Eco Village Troutdale OR
Remodeler, Specialty Contractor
EPA Lead-Safe Certified Firm
2006 CotY Award, Chrysalis Award, EnergyStar, National Association of the Remodeling Industry, National Kitchen and Bath Association, Qualified Remodeler Top 500
GR Service Plumber
Lessons from an Eco-Village
You don't have to live in an eco-village to have a green, energy-efficient home. Improving your home's energy efficiency is often a matter of changing the way you live, and not even all that drastically.
Energy efficiency is right at our fingertips, says Ted Montgomery of the Ten Stones community in Charlotte, Vt. Your hands turn on the hot-water faucets, turn on the lights, decide whether or not to let your car idle for 10 minutes to warm up, he points out. Things like that are right at your fingertips. It's mostly behavioral.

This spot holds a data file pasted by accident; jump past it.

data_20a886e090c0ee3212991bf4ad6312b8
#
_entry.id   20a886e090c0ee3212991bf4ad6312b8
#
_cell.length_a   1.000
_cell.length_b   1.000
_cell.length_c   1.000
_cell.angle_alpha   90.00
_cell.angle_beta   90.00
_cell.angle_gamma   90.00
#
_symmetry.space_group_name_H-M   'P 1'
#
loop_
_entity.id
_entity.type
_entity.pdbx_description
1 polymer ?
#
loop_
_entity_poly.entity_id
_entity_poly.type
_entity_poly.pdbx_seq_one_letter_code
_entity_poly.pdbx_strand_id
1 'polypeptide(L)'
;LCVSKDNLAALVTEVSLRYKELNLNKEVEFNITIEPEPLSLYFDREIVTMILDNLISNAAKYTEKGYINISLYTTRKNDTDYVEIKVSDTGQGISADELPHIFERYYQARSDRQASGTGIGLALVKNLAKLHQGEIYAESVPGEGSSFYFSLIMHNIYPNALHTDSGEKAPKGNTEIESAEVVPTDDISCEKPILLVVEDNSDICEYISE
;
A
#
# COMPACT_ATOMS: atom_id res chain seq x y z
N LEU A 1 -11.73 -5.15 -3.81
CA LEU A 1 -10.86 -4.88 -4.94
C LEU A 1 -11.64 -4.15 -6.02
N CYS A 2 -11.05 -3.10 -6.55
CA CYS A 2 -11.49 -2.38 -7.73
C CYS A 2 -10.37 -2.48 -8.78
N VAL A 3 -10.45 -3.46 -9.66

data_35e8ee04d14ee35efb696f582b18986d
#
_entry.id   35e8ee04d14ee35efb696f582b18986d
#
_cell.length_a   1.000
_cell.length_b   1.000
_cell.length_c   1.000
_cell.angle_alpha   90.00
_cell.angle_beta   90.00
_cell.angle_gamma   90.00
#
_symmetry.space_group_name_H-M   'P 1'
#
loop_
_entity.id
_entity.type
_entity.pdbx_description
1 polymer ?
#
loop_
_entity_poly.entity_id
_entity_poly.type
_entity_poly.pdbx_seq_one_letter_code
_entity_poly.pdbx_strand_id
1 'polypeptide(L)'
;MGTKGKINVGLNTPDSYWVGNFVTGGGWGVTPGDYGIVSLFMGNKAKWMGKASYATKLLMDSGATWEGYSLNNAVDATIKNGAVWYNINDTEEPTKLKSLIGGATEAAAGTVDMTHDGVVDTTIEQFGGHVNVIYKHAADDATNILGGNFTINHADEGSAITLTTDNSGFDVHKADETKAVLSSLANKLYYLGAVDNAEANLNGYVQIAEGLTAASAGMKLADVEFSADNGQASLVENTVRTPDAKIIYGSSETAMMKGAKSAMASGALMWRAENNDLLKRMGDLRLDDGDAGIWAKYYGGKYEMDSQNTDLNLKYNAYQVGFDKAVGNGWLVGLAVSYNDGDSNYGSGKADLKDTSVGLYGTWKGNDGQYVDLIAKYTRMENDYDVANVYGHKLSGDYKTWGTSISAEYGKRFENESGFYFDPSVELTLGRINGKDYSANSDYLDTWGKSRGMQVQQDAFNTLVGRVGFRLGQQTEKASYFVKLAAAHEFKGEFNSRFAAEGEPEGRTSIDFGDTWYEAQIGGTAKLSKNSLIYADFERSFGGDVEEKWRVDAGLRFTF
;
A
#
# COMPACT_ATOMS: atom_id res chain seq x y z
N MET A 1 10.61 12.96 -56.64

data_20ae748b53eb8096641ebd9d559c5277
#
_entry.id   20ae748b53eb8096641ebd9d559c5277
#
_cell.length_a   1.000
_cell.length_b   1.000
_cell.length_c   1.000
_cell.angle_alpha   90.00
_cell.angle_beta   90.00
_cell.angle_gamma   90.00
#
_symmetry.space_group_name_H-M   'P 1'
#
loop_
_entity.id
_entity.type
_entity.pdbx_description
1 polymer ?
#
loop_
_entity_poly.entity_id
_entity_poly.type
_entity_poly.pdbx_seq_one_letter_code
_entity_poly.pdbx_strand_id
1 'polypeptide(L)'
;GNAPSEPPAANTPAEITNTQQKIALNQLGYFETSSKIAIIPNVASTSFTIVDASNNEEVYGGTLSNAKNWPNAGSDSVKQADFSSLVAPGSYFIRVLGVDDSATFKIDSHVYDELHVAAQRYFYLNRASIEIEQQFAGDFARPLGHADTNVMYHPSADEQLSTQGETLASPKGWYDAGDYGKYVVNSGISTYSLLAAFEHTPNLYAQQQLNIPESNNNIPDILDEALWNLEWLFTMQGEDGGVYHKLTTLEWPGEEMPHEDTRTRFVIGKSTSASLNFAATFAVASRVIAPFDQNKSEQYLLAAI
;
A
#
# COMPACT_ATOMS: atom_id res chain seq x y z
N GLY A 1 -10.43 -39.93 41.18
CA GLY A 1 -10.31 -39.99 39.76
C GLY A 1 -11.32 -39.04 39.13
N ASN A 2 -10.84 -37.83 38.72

In addition, he notes, the measures we can take to reduce our impact on the environment also cut costs. Sharing things like lawn mowers -- which we do" are efficient-resource activities. When you're talking about your own home, there is the standard list: Watch the infiltration, tighten up all of the places where air gets in, look at your thermal envelope and keep your heating equipment up to date. Look at the way you consume your hot water, and consider turning down the temperature of your water heater. If you aren't using compact fluorescents, you should be.
Pay attention to your energy intake" and spend a little more in the beginning -- and the experts say you will save in the end.In the long run, it's not more expensive, Montgomery says. Energy efficiency is less expensive in the long run. It's a matter of being clever about how you do it.